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Confessions of a work-from-home-mom

Working and momming from home: what I’ve learned

When I was pregnant with my daughter, I worked to have everything ready for her arrival. I had her tiny socks tucked away in a drawer, washcloths and bath soap stocked in the bathroom, the carseat base was properly installed and I even cleaned the oven for the first time in years.

But I did not have a plan for daycare.

As a freelancer who works from a home office, or, more accurately, a home kitchen table, childcare was something that had been on my mind, but didn’t seem as urgent to me as it was to my friends who had to go back to work within the 12 or so week post-partum time period. I had yet to meet my baby, yet to understand what it was really going to take to care for that baby and yet to discover how absolutely fragmented, messy and distracted my work life was about to become.

But I figured I would work it all out as I went along, settle in and see where we landed.

Maybe I would flee to an office.

Maybe I would want to quit work all together.

Maybe I could figure out a balance and carry on the way I’ve been carrying on.

After all, isn’t that why I chose this career path to begin with, so that I could be flexible for my family?

Balance. Flexibility. I could just laugh at the words now and how much they come up in every discussion I have with parenting friends as a sort of parental utopian existence we all strive for but can never achieve, because, NEWS FLASH: Unless you’re talking about gymnastics prodigies, never has their existed a balanced and flexible child.

A year and a half later and here’s what I’ve learned about being a work-from-home momma.

  1. Every time you think you’re in the clear to make a phone call, think again. From infant to toddler, they have a sixth sense about these important conversations and it is a guarantee that as soon as you dial into that conference call you will be handed a diaper-blowout, urgent demand for juice, spontaneous nap awakening or some random toilet emergency. Unless you call in reinforcements (AKA, Granny Nanny) that’s just how it is.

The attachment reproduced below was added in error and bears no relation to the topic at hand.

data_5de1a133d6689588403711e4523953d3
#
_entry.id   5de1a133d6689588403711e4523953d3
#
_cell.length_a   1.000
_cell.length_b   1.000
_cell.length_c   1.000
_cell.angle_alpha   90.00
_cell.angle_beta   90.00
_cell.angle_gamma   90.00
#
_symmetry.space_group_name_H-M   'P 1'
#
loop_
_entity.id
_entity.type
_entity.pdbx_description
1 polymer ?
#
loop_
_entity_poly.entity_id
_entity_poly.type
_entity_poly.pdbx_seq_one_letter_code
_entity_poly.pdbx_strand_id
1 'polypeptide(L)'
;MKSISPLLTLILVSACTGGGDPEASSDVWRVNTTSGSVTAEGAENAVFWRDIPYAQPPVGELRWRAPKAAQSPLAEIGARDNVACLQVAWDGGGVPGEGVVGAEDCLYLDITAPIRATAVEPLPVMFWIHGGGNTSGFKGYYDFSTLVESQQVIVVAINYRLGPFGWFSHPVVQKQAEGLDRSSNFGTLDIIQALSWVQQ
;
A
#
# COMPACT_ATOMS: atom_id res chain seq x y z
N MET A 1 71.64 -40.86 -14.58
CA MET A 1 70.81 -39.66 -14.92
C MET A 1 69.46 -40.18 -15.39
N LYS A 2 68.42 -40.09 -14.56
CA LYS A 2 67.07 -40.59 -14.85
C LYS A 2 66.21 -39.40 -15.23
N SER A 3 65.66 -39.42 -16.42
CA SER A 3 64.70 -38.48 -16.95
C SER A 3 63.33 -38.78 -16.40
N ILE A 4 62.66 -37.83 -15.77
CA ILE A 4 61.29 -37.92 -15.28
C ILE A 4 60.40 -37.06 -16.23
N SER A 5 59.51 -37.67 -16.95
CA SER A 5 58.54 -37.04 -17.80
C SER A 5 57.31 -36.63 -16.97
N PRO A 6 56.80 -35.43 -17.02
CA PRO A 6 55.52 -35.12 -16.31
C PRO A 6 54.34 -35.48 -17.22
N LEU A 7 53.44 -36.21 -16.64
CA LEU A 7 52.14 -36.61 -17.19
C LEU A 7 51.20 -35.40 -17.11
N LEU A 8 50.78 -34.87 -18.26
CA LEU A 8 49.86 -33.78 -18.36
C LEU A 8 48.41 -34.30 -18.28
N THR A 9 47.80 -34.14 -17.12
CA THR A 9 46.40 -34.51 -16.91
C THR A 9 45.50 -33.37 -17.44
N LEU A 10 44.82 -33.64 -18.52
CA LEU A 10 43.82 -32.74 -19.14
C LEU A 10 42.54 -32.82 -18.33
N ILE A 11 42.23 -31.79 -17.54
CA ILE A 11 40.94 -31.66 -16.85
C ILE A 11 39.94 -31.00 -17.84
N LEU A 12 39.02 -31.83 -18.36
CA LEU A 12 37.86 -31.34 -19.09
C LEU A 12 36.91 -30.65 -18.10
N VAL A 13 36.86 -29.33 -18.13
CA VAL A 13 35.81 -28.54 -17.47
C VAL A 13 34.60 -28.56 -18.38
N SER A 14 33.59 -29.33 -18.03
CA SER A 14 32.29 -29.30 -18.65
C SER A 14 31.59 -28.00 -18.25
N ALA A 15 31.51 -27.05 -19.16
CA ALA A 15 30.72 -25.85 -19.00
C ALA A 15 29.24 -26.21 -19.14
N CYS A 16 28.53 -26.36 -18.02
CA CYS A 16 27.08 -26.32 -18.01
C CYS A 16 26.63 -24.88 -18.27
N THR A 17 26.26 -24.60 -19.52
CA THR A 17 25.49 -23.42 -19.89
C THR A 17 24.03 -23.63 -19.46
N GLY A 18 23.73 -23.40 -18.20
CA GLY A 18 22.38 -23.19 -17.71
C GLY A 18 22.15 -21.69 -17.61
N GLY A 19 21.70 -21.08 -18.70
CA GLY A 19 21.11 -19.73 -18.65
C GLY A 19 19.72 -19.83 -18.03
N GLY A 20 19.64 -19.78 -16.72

2. The high chair will become your greatest tool. AKA: Immobilization. Throw some sliced apples on that thing, turn on Sesame Street and you’ve gained yourself a good twenty minutes to finish that email and update that website.
  3. I have two jobs going simultaneously, but my number one priority is my child, and so my daily schedule reflects it. There’s no such thing as off the clock. My workday is all day, every day, and many times in the early hours before she wakes up or in the evenings after she goes to bed. The rest of my work is done in whatever little bursts I can get between play time, reading books, settling her in with an independent activity (like not coloring on the walls) and her recent obsession with outfit changes. So much of my work communication is done in fragmented time on my iPhone and the important things are accomplished when she’s sleeping or when her dad gets home. And there are some things we just won’t compromise in the name of work, like morning snuggles and our outside play-time.
  4. You can’t do it all. Nope. It’s just simply impossible to meet all the deadlines and make all the meetings and still be an attentive caregiver. And that’s why you need a team to make it work. Whether that’s part-time, two days a week daycare, like we’ve chosen to do, an in home nanny for some of the time, or a trip to the grandparent’s or neighbor’s for a couple hours a day, you are going to need backup. And it’s good for your child as well to have some time away, to interact with different people and to learn in a different environment. Which leads me to…